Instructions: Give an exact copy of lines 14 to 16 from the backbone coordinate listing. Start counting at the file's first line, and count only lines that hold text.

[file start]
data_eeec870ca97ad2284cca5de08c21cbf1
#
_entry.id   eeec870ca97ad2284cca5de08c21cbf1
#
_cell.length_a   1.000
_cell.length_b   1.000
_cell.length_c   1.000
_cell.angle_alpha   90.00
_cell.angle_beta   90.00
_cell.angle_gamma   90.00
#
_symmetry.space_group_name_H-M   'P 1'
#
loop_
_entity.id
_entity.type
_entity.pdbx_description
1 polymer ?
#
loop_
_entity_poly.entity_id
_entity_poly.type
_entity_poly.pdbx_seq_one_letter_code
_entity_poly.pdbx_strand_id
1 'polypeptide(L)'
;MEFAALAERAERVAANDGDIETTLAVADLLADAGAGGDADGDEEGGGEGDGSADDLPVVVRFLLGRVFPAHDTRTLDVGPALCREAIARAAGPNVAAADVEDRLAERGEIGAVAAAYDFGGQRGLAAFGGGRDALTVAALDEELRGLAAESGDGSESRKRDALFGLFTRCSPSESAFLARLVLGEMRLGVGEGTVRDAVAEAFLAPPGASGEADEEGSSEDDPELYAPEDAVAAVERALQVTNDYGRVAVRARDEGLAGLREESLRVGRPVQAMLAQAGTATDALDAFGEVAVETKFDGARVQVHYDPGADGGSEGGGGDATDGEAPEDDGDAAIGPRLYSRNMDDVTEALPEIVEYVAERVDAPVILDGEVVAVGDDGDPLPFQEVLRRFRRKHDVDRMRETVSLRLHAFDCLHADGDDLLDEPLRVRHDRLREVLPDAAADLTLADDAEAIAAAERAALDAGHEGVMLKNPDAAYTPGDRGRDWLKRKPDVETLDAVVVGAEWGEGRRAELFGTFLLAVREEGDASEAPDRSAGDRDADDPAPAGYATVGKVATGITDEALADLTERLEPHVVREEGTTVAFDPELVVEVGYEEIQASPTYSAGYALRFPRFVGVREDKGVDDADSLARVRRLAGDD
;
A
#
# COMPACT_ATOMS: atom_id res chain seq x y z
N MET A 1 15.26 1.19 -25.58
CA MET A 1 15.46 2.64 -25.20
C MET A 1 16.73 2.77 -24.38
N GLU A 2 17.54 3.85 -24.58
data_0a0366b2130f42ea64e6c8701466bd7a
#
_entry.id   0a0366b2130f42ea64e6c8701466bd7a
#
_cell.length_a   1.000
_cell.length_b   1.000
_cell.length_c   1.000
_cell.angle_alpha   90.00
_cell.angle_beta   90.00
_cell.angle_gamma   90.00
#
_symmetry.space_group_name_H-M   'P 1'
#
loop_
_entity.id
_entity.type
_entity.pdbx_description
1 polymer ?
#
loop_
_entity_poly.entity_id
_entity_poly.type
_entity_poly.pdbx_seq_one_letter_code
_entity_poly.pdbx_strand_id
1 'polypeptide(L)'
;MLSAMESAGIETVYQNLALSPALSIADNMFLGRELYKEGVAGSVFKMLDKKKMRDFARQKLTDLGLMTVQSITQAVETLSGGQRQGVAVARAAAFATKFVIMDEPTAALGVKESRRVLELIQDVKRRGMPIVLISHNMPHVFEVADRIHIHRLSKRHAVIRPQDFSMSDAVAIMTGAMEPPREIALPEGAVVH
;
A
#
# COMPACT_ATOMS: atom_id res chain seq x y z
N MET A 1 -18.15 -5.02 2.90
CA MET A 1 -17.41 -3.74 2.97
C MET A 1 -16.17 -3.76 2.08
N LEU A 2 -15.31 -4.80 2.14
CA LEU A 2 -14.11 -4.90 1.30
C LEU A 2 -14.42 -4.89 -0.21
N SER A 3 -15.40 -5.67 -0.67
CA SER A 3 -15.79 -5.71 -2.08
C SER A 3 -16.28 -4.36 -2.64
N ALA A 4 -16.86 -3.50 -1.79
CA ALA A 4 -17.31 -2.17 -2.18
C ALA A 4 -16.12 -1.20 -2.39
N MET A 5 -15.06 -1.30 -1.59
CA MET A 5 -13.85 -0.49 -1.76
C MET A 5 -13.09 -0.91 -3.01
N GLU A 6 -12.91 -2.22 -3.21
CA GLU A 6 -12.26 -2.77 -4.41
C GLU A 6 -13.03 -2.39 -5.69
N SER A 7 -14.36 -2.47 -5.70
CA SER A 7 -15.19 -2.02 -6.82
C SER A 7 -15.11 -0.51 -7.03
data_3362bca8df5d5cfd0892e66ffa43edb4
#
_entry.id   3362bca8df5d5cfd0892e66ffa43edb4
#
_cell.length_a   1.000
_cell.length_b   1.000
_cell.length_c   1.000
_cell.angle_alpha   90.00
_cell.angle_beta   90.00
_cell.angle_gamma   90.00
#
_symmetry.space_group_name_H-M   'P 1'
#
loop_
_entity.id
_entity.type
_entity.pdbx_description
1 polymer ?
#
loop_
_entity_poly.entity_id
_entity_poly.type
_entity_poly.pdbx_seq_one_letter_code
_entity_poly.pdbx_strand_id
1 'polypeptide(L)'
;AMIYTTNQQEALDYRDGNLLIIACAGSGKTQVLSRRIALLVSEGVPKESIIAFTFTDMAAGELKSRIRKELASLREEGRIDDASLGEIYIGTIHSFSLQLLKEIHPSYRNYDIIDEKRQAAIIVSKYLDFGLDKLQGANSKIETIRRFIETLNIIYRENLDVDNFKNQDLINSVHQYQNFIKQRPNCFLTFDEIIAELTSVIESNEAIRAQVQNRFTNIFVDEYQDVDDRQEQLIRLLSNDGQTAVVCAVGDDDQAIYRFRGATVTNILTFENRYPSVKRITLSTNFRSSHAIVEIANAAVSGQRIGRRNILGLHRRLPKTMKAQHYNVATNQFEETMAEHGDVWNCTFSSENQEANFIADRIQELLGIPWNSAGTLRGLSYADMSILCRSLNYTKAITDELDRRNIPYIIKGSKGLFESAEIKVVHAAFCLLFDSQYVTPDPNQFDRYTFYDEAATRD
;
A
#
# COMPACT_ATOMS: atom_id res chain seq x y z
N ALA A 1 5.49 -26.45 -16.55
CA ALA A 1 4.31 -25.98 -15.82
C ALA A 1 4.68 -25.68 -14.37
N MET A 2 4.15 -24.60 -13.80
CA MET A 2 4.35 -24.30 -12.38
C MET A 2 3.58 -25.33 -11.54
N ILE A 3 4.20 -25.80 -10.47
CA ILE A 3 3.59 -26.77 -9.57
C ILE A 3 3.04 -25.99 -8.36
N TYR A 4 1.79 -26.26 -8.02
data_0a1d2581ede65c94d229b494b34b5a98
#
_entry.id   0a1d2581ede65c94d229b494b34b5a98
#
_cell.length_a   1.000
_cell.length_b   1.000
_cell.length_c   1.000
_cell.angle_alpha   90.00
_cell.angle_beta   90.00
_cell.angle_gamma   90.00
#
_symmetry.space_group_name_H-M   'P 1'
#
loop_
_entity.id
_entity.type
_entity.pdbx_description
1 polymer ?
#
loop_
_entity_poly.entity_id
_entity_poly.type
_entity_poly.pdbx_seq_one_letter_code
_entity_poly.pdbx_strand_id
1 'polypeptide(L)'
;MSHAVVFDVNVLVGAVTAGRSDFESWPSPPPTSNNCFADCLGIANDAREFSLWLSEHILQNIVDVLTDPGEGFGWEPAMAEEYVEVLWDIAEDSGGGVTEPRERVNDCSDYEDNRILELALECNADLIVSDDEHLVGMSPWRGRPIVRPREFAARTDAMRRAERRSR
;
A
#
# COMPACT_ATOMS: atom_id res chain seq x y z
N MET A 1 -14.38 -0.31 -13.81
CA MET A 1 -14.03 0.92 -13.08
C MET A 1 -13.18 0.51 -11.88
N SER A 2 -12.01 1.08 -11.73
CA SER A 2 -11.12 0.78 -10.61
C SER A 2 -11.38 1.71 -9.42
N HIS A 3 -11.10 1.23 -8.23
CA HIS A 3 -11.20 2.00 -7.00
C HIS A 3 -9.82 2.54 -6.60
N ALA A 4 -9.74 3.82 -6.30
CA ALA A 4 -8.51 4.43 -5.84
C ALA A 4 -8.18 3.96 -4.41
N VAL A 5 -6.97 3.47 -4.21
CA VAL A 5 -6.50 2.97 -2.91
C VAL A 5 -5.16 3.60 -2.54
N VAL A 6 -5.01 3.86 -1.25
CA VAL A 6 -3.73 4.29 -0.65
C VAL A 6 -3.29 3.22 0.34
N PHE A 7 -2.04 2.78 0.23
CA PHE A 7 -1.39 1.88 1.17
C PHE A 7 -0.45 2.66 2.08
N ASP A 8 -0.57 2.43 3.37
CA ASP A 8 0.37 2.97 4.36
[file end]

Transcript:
loop_
_entity.id
_entity.type